#Black people came together to help friends and families in need during the #great depression era. When it came to paying bills and keeping a roof over a family’s head, black people got together and figured out a solution. One of those solutions was throwing #rent parties. Most black people today know about “rent parties” but might not know why they originated. These parties were big events and those who could not help with money found other ways to contribute. Some would either bring a covered dish, help with the entertainment, or help get the word out about the party.
The hosts of the gatherings would open up their apartment for a night and charge food to all those who attended. Guests enjoyed live music, dancing, and socializing. If someone wanted to eat they were charged extra. Many black people who lived in Harlem during the 1920s and 30s were often discriminated against. Most often black tenants were charged outrageous rent, threatened, and treated horribly by white owners. The average Harlem resident spent 40 percent of his or her income on rent-and if it wasn’t paid by Sunday, the landlord put the furniture on the street on Monday morning. Not only were they discriminated against by landlords, but on the job as well. Tenants often were in situations where they came up short on the rent.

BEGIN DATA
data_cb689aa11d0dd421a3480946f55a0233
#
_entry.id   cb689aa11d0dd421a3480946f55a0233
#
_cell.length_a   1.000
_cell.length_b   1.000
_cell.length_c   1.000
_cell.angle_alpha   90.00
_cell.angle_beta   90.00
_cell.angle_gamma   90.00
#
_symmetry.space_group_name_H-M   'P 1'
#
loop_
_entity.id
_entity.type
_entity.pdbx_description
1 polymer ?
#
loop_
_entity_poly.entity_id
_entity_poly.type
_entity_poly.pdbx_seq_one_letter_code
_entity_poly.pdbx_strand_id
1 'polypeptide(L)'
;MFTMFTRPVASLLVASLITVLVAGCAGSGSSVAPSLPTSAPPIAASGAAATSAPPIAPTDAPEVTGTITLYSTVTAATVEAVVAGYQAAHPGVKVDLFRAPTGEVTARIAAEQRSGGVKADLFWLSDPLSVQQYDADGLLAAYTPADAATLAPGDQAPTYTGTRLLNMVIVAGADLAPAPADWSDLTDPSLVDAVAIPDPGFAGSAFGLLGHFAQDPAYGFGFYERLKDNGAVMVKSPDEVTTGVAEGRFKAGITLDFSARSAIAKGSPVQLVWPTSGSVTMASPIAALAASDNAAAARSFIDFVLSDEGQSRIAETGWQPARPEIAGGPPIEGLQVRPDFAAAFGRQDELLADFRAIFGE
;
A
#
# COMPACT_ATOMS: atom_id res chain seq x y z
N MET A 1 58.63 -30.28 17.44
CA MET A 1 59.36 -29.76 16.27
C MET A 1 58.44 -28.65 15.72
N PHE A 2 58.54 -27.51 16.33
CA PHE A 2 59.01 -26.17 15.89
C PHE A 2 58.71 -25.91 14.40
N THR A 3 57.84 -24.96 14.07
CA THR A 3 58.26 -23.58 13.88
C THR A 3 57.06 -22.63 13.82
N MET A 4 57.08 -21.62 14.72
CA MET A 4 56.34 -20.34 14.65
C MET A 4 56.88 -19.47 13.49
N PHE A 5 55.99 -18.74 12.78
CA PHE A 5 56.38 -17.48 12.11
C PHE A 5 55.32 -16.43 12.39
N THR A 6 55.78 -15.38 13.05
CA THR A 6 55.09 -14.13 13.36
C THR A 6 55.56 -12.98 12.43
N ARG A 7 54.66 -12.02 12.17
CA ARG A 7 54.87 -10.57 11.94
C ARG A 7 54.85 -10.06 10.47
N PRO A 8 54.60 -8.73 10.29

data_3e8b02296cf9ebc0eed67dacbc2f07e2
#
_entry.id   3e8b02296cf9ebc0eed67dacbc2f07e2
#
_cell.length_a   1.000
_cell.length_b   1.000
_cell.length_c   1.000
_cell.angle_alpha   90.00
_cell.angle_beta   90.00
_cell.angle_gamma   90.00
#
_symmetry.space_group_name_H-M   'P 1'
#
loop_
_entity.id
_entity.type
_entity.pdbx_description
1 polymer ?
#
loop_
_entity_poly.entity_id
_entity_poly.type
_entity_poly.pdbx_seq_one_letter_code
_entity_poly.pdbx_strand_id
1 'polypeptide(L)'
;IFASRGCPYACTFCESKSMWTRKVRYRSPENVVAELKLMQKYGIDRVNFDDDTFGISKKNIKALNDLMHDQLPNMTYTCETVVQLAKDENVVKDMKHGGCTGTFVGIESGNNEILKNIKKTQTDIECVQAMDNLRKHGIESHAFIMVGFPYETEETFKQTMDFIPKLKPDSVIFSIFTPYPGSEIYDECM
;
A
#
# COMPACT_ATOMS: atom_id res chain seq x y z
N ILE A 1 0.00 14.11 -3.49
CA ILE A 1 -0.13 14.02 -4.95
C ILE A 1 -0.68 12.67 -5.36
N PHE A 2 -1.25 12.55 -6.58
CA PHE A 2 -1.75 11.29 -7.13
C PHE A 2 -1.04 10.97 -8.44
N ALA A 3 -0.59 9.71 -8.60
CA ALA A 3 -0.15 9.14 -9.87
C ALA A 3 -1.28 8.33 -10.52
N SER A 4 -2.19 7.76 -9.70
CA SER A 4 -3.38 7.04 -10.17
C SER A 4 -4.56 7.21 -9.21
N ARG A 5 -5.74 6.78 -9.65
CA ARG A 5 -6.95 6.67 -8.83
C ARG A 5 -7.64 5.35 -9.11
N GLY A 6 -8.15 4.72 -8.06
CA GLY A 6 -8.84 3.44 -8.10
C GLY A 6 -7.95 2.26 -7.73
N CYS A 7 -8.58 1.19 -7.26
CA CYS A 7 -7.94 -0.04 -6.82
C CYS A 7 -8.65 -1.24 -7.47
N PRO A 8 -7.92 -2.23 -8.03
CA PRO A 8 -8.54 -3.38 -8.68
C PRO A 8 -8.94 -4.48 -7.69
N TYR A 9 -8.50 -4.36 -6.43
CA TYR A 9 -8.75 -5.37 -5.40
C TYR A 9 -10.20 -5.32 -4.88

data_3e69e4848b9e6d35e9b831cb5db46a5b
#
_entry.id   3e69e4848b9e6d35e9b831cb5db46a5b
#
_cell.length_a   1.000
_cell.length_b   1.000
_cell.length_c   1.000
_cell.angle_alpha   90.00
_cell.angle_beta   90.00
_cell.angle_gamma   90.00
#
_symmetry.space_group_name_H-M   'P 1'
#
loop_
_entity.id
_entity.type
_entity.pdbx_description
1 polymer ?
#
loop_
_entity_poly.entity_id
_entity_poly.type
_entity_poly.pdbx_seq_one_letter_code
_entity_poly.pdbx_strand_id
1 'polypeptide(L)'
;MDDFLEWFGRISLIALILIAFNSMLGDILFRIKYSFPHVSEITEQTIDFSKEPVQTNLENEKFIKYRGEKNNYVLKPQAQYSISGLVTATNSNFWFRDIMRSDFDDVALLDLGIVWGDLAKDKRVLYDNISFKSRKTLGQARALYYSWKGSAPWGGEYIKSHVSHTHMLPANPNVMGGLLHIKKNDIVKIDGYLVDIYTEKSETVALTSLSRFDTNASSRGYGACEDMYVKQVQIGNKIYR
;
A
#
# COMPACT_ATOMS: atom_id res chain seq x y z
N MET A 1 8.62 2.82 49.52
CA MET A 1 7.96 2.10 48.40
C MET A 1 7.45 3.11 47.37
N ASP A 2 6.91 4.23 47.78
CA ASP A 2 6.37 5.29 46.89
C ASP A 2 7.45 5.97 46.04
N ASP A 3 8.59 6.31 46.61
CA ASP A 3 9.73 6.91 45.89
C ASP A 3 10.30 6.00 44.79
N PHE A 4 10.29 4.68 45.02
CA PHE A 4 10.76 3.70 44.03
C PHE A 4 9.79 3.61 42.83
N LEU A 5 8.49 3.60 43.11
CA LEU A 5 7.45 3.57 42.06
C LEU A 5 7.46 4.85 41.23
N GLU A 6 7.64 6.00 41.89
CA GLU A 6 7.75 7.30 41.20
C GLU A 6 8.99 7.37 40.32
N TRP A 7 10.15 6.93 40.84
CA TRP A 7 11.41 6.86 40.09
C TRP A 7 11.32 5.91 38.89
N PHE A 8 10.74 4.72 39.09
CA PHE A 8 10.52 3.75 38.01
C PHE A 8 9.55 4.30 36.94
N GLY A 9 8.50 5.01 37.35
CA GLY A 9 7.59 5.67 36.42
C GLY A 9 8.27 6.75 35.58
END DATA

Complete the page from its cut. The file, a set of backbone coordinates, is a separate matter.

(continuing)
The parties reduced pressure off many black families and individuals. Parties were usually given on Saturday nights and Thursday nights (when domestics had the evening off), but one could usually find a rent party any night of the week. The public paid admission, ranging from a dime to a half- dollar, to be admitted into a parlor dimly lit with red lights.
Advertisements used for the parties often came as cards that named the type of entertainment using lyrics from popular songs. Langston Hughes noted that rent parties disappeared after the Depression but returned during the postwar era. However, he also recalled that those parties postwar were not as fun as the previous parties.